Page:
SHARE Confiscated Dozens of Bus Passes from Homeless Campers

The day before April Fools, a city employee donated several dozen ORCA transit passes to the campers at Tent City 5 in Ballard. An elected camp leader distributed them to campers. Hours later, word came from SHARE’s central leadership that the passes were to be re-collected and brought to the SHARE office.

The day before April Fools, a city employee donated several dozen ORCA transit passes to the campers at Tent City 5 in Ballard. An elected camp leader distributed them to campers. Hours later, word came from SHARE’s central leadership that the passes were to be re-collected and brought to the SHARE office. The next day, between five and eight of the passes were returned to TC5, with instructions from SHARE staff that they were to be used only for campers travelling to SHARE meetings or the protest encampment outside the King County Administrative Building.

These are the facts, confirmed by multiple sources including SHARE leadership. But facts are meaningless until woven together by a story.

Here’s the story Louie Warren, a camper and sometimes-executive committee (EC) member at TC5, told Seattle Weekly on April 1st. Warren says that 80 ORCA passes were dropped off that Thursday morning for the campers at TC5. “It was a woman who showed up, hands them over,” he says, “and says, ‘This is from Sound Transit.’ And then she was gone before I could…ask questions.”

A city spokesperson confirms that Sound Transit gave some ORCA passes to the city’s Department of Neighborhoods, “to distribute to disadvantaged communities/service providers, etc.” The spokesperson, Lois Maag, says the department left 50 to 60 ORCA passes at the front security desk at TC5 that Thursday. “The guard profusely thanked our staff member saying that they were running out of bus tickets and this would be helpful,” says Maag. “ The assumption was the cards would to go to the campers.”

Each pass had unlimited rides for about a week. So Warren decided to hand them out to campers. “As soon as I had them in my possession,” he says, “…I went to the camp bookkeeper and said, ‘I need to get a blank roster from everyone who’s in here right now, and I’m going to distribute these to everyone who’s in camp presently, right now.’” But there were too many passes—he says he was only able to distribute 22 of the 80. So he called TC3 in South Seattle and asked if they wanted the rest. They did.

“Well, that never happened,” Warren says ruefully. “‘Cause I also called SHARE for good measure, to let them know what was up.”

That afternoon, while Warren was absent, the campers gave up their ORCA passes. “Apparently [SHARE staff member] Michelle [Marchand] called back almost immediately and said that she wants all those cards rounded back up and returned,” says Warren. “So everyone had to give back their cards and they were going to be redistributed.”

“But they weren’t redistributed here, by any means.”

Instead, he says, only “like five” of the passes were returned to TC5. And those were restricted to use by campers commuting to either a SHARE meeting or the protest encampment outside the King County Administration.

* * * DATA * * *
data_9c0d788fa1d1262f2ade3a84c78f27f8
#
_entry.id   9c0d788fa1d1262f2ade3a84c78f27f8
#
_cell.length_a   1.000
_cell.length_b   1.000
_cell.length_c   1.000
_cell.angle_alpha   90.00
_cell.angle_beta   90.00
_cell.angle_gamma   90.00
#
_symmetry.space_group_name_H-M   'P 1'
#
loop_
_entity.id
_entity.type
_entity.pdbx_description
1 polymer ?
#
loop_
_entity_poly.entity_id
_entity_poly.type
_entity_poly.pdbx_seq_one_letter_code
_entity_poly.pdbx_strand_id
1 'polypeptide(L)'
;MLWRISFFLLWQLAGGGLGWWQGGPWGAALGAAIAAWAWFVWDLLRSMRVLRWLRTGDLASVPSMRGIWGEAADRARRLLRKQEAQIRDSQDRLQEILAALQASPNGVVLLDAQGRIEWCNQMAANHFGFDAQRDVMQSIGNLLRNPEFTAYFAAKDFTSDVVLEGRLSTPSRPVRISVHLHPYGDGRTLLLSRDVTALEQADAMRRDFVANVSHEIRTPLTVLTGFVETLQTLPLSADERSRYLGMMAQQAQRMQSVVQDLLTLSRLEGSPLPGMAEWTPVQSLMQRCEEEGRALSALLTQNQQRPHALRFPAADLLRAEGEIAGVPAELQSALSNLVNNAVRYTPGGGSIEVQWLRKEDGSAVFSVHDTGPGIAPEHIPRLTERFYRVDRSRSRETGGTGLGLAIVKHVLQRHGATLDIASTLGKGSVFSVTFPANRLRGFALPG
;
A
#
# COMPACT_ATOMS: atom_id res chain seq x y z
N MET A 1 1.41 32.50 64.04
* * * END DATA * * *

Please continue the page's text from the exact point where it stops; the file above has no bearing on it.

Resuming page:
Warren sees this as an infuriating waste of resources. “We’re supposed to allocate those to the two people that we’re sending every day to go to this protest,” he says. “Which does not make sense, because we still have paper [transit] tickets, which are one-time use.” These ORCA passes, on the other hand, “are all-week passes. You could use them a million times if you wanted to. So why on earth would you give an unlimited bus pass to a person who’s only going to use it for a quick, short ride to where we all know they’re going, and they’re going to sit there and literally camp out for like 12 hours?”

He continues: “It doesn’t make sense. We’re not using the full potential of these cards. Everyone here doesn’t have any bus passes, no tickets, no nothing. Everyone here is stranded unless they have money of their own or some bus passes they have from previously that was in the back of their wallet.”

It’s the waste that upsets Warren the most. “I’m so upset that they’re just sitting there, not being used.”

A SHARE staff member declined to speak for attribution, but did confirm the substance of Warren’s story, and confirmed that SHARE staff, not campers, made the decision about how to redistribute the ORCA passes.

SHARE made another TC5 camper, Robert Bowen, available to give SHARE’s side of the story.

“Someone did bring cards here to Tent City 5” on March 31st, Bowen says. “…The person [at] the [front] desk did not know [that] donations, cash or otherwise, are supposed to go through the SHARE office before they’re dispersed. This person then dispersed 25 of the bus passes…Once the office had gotten the message [about the ORCA passes] two hours later, they called back and said, ‘Can you please gather them back up? We’d like to re-disperse them. We’d like to take ownership of those,’ because that’s the policy: to take ownership of all donations. They re-gathered them up, redistributed them, and then our encampment ended up with eight passes.”